Common genetic variations in cell cycle and DNA repair pathways associated with pediatric brain tumor susceptibility
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Maral Adel Fahmideh1, Catharina Lavebratt2, Joachim Schüz3, Martin Röösli4,5, Tore Tynes6,7, Michael A. Grotzer8, Christoffer Johansen9,10, Claudia E Kuehni11, Birgitta Lannering12, Michaela Prochazka1, Lisbeth S Schmidt13, Maria Feychting1
1Unit of Epidemiology, Institute of Environmental Medicine, Karolinska Institutet, SE-171 77 Stockholm, Sweden
2Neurogenetics Unit, Department of Molecular Medicine and Surgery, Karolinska Institutet, and Center for Molecular Medicine, Karolinska University Hospital, L8:00, SE-171 76 Stockholm, Sweden
3Section of Environment and Radiation, International Agency for Research on Cancer (IARC), 69372 Lyon, France
4Department of Epidemiology and Public Health, Swiss Tropical and Public Health Institute, 4002 Basel, Switzerland
5University of Basel, 4003 Basel, Switzerland
6The Cancer Registry of Norway, NO-0379 Oslo, Norway
7National Institute of Occupational Health, NO-0360 Oslo, Norway
8Department of Oncology, University Children’s Hospital of Zurich, 8032 Zurich, Switzerland
9Unit of Survivorship, The Danish Cancer Society Research Centre, DK-2100 Copenhagen, Denmark
10Oncology Department, Finsen Centre, Rigshospitalet, DK-2100 Copenhagen, Denmark
11Swiss Childhood Cancer Registry, Institute of Social and Preventive Medicine, University of Bern, 3012 Bern, Switzerland
12Childrens Cancer Center, Queen Silvia Childrens Hospital, SE-416 85 Gothenburg, Sweden
13Department of Clinical Genetics, University Hospital Rigshospitalet, DK-2100 Copenhagen, Denmark
Maral Adel Fahmideh, email: [email protected]
Keywords: genetic association study, pediatric brain tumors, single nucleotide polymorphism, brain neoplasm, susceptibility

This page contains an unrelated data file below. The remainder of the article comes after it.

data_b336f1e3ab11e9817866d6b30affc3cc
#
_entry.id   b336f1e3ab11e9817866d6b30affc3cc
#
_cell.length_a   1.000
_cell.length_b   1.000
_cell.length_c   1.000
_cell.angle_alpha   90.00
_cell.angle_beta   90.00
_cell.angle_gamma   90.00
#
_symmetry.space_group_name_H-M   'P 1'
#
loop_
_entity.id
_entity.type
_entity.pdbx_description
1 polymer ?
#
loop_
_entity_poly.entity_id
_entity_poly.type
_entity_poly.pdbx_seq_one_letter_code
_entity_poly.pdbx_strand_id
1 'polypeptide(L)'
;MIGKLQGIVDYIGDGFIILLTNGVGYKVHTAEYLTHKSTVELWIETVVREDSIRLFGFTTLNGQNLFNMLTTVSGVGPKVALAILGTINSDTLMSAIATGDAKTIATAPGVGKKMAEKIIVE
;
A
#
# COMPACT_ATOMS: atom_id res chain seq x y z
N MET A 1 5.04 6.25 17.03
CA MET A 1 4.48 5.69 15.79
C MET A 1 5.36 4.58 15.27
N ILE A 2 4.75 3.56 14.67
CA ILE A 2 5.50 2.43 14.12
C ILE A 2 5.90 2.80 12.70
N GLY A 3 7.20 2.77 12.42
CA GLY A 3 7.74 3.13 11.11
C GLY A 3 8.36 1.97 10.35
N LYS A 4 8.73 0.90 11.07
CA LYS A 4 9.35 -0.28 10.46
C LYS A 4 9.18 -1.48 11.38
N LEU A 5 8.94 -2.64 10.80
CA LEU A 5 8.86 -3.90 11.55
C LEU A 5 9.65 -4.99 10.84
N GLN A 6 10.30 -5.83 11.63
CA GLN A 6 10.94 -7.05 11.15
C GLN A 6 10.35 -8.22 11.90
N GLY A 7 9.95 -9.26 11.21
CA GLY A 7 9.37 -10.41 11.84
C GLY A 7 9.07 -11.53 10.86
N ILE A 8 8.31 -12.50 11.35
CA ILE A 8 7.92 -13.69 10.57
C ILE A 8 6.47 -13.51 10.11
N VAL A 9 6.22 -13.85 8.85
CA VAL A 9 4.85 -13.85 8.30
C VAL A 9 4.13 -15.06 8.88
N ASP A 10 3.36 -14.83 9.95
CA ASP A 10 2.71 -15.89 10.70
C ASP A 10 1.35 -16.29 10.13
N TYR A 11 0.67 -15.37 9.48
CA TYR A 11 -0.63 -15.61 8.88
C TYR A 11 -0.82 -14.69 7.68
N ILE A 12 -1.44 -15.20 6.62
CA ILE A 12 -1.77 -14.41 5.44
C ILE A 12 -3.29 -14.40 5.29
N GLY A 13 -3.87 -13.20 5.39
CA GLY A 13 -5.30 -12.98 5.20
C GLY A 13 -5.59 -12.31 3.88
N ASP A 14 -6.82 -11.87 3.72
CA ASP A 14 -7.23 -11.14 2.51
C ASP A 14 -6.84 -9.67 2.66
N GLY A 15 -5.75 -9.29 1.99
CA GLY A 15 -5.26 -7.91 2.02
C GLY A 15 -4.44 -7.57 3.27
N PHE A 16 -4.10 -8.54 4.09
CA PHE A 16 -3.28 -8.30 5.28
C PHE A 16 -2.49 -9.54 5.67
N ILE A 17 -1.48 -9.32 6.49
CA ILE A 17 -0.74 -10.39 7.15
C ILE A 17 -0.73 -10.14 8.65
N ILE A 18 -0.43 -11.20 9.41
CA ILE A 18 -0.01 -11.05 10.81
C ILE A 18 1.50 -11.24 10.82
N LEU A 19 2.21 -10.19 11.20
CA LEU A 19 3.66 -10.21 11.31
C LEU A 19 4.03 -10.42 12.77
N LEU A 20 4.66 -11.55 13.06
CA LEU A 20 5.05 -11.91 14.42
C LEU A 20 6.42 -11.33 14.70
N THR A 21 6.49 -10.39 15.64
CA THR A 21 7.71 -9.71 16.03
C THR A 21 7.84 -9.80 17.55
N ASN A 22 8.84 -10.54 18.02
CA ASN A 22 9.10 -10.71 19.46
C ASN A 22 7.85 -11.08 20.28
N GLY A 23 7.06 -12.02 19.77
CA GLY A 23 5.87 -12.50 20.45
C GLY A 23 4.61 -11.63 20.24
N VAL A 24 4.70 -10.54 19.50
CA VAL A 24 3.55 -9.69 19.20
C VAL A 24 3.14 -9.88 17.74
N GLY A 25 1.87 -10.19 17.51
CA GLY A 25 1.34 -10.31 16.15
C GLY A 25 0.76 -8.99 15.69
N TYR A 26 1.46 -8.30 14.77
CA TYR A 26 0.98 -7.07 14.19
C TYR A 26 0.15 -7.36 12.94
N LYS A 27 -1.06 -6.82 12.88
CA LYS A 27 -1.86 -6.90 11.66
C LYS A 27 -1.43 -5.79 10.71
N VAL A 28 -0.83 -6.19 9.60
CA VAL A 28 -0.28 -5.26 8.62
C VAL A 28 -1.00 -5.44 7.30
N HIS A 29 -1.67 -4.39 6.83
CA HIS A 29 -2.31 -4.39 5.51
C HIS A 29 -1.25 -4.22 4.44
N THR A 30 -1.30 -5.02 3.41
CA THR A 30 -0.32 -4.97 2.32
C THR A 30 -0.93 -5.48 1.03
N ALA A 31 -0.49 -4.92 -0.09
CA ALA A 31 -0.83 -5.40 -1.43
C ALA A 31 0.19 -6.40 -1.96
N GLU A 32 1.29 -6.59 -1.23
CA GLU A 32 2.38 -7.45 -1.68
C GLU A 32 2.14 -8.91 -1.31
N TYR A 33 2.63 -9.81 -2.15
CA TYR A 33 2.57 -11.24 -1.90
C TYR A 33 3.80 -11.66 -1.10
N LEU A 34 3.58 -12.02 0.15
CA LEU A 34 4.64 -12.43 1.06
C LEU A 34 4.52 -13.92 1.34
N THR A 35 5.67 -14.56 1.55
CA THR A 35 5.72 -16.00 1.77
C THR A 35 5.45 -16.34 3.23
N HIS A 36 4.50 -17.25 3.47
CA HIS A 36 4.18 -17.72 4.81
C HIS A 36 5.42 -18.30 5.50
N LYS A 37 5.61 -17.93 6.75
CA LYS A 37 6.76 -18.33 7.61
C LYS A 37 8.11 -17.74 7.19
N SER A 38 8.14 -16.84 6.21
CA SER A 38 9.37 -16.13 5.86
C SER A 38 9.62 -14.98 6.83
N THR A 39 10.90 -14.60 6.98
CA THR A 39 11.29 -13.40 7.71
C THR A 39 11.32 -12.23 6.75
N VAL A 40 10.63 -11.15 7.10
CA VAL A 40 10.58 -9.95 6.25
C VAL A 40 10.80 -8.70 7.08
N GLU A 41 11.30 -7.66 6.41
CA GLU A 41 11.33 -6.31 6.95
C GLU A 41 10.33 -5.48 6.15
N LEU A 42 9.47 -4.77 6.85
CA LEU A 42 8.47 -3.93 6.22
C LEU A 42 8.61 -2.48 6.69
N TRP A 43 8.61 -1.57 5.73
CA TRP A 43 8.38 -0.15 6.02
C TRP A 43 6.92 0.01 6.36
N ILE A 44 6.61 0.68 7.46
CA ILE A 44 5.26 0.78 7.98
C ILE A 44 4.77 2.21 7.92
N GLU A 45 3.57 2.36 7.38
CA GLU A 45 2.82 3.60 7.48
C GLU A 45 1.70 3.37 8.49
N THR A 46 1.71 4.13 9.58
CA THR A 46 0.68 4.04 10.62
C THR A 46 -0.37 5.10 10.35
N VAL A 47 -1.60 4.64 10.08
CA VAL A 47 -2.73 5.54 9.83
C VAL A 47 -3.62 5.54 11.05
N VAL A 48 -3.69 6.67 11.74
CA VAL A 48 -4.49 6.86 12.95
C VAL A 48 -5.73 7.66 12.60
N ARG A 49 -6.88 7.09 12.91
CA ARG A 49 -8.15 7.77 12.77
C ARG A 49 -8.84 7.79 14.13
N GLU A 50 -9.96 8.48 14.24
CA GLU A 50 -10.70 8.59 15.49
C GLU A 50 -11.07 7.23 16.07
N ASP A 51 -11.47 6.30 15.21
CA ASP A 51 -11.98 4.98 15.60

Received: June 14, 2016 Accepted: August 15, 2016 Published: August 24, 2016
Knowledge on the role of genetic polymorphisms in the etiology of pediatric brain tumors (PBTs) is limited. Therefore, we investigated the association between single nucleotide polymorphisms (SNPs), identified by candidate gene-association studies on adult brain tumors, and PBT risk.
The study is based on the largest series of PBT cases to date. Saliva DNA from 245 cases and 489 controls, aged 7–19 years at diagnosis/reference date, was genotyped for 68 SNPs. Data were analyzed using unconditional logistic regression.
The results showed EGFRrs730437 and EGFRrs11506105 may decrease susceptibility to PBTs, whereas ERCC1rs3212986 may increase risk of these tumors. Moreover, stratified analyses indicated CHAF1Ars243341, CHAF1Ars2992, and XRCC1rs25487 were associated with a decreased risk of astrocytoma subtype. Furthermore, an increased risk of non-astrocytoma subtype associated with EGFRrs9642393, EME1rs12450550, ATMrs170548, and GLTSCRrs1035938 as well as a decreased risk of this subtype associated with XRCC4rs7721416 and XRCC4rs2662242 were detected.
This study indicates SNPs in EGFR, ERCC1, CHAF1A, XRCC1, EME1, ATM, GLTSCR1, and XRCC4 may be associated with the risk of PBTs. Therefore, cell cycle and DNA repair pathways variations associated with susceptibility to adult brain tumors also seem to be associated with PBT risk, suggesting pediatric and adult brain tumors might share similar etiological pathways.
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